The Ore Knob Mine Murders: The Crimes, the Investigation and the Trials

By Powell, Douglas Reichert | The Journal of Southern History, May 2015 | Go to article overview

The Ore Knob Mine Murders: The Crimes, the Investigation and the Trials


Powell, Douglas Reichert, The Journal of Southern History


The Ore Knob Mine Murders: The Crimes, the Investigation and the Trials. By Rose M. Haynes. Foreword by Barbara Moore Pless. Contributions to Southern Appalachian Studies. (Jefferson, N.C., and London: McFarland and Company, 2013. Pp. [xiv], 234. Paper, $35.00, ISBN 978-0-7864-7316-8.)

Met Her on the Mountain: A Forty-Year Quest to Solve the Appalachian Cold-Case Murder of Nancy Morgan. By Mark I. Pinsky. (Winston-Salem, N.C.: John F. Blair, 2013. Pp. [x], 280. $24.95, ISBN 978-0-89587-611-9.)

The Ore Knob Mine Murders: The Crimes, the Investigation and the Trials by Rose M. Haynes and Met Her on the Mountain: A Forty-Year Quest to Solve the Appalachian Cold-Case Murder of Nancy Morgan by Mark I. Pinsky are very different books, but they both demonstrate the impact of violence on people and communities in and beyond the mountain South. Both tell stories of a growing writerly obsession as research on the specific dynamics of an individual criminal case gives way to a cultural and political investigation on a regional scale. Haynes and Pinsky use different sets of authorial skills, but both demonstrate how many vectors--economic, geographical, social--intersect in each book's centerpiece murder. In so doing, they create a composite picture of a region in which violent outbursts are not (just) because of the buck-wild nature of the inhabitants, but also because of complex interactions among culture and politics, infrastructure and development, economics and government. And both authors document how the pursuit of the truth of these relationships can stretch across time and space.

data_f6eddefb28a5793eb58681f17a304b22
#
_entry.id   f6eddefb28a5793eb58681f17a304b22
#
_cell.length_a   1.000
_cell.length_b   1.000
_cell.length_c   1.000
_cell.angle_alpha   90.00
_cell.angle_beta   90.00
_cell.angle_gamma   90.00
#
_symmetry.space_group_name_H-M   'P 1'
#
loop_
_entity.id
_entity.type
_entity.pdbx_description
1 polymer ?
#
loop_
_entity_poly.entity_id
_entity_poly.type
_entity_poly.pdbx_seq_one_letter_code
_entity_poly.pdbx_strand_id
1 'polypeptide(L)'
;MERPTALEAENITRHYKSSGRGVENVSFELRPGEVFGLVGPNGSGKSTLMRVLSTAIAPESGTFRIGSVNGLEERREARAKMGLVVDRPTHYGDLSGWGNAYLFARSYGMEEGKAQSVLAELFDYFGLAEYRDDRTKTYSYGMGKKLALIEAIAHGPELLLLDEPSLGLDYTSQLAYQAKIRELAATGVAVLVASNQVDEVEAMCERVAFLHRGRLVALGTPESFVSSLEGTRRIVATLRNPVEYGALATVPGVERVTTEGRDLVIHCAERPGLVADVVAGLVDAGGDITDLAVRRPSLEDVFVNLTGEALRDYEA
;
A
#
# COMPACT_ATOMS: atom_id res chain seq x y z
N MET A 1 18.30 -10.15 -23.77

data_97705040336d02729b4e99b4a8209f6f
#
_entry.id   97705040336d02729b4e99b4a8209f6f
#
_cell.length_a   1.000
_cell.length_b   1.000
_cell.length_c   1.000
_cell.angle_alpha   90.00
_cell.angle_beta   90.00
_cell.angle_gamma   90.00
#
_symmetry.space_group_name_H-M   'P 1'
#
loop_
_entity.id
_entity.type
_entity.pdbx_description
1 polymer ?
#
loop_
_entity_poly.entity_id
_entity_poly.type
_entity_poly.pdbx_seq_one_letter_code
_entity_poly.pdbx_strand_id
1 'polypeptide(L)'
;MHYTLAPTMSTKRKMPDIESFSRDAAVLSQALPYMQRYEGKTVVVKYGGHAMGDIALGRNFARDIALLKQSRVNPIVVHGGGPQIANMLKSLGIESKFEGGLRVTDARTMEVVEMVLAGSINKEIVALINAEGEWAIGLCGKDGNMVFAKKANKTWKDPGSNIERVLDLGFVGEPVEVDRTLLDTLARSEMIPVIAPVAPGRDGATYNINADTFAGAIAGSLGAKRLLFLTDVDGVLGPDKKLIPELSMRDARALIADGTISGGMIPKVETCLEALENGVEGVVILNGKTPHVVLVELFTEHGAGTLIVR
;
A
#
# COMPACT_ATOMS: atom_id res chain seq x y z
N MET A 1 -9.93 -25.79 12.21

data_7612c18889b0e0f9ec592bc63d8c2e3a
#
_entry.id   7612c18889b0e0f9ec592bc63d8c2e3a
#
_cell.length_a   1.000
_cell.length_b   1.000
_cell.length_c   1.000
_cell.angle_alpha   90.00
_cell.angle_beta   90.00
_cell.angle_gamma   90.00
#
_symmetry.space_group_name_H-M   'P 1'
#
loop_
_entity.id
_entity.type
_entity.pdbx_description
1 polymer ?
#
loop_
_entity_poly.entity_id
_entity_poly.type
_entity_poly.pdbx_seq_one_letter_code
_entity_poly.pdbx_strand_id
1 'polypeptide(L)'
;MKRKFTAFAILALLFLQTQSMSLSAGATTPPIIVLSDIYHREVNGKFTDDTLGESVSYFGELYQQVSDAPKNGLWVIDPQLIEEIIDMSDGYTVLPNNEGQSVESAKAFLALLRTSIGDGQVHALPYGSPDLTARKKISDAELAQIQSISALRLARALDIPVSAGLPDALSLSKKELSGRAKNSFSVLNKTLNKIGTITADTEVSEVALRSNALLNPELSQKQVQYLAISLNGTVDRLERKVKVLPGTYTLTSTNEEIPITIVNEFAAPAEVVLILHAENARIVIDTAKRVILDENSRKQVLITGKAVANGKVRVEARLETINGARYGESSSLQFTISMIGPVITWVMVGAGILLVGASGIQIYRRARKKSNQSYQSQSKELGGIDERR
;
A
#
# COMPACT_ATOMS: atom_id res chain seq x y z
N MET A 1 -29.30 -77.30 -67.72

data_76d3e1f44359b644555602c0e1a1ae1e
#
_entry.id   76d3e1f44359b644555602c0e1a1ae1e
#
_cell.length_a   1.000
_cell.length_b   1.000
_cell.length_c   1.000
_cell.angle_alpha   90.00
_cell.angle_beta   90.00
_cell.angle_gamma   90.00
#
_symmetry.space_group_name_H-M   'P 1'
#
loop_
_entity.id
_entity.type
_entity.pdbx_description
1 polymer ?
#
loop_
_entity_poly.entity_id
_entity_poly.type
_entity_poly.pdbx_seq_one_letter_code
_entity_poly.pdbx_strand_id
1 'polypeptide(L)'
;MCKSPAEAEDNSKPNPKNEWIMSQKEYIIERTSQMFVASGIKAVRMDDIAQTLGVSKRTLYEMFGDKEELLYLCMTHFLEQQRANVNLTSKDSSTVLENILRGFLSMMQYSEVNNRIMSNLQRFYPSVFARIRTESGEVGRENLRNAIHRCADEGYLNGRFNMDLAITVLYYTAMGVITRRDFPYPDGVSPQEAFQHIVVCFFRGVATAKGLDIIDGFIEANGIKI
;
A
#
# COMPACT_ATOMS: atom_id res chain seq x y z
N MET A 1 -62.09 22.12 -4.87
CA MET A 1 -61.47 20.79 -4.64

Mark I. Pinsky brings to his work the perspective of a seasoned, professional writer (educated at Duke and Columbia Universities), a career journalist, and a contributor to the national press. Pinsky reconstructs the events surrounding a 1970 rape and murder in Madison County, North Carolina, which he began following as a student-reporter at Duke University. The victim was Nancy Dean Morgan, a college graduate who had moved to the area as part of a Volunteers in Service to America (VISTA) delegation dispatched to the southern Appalachian front of the War on Poverty.

As was the case with VISTAs in eastern Kentucky, the Madison County VISTAs found themselves in a fraught relationship with the local political machinery. The labeling of the VISTAs as "outside agitators," Pinsky suggests, created both the preconditions for the attack on Morgan and the conditions for miscarriages of justice that stretched over the next several decades, culminating in the trial (and acquittal) of one of Morgan's fellow VISTAs in 1985, accused of accidentally killing Morgan during an orgy.

Pinsky's own ongoing investigation incriminates a local man with political connections to the county Democratic machine, run by E. Y. Ponder and Zeno Ponder. These brothers cornered the public works and law enforcement in Madison County to build a patronage and influence fiefdom capable of ruining people's lives long after they had left town. Through legwork, hours of interviews, and research, Pinsky documents an Appalachian crime story centered not on xenophobic, sadistic locals--though a couple of them do figure in the story--but on a complex history that created the conditions under which both crime and (in Pinsky's view) cover-up could be perpetrated. Over the course of that unfolding history, Pinsky's account morphs from a whodunit to a courtroom drama to a tale of his own, ultimately thwarted effort to connect all the dots and close the case as his life and career move him around the country. …

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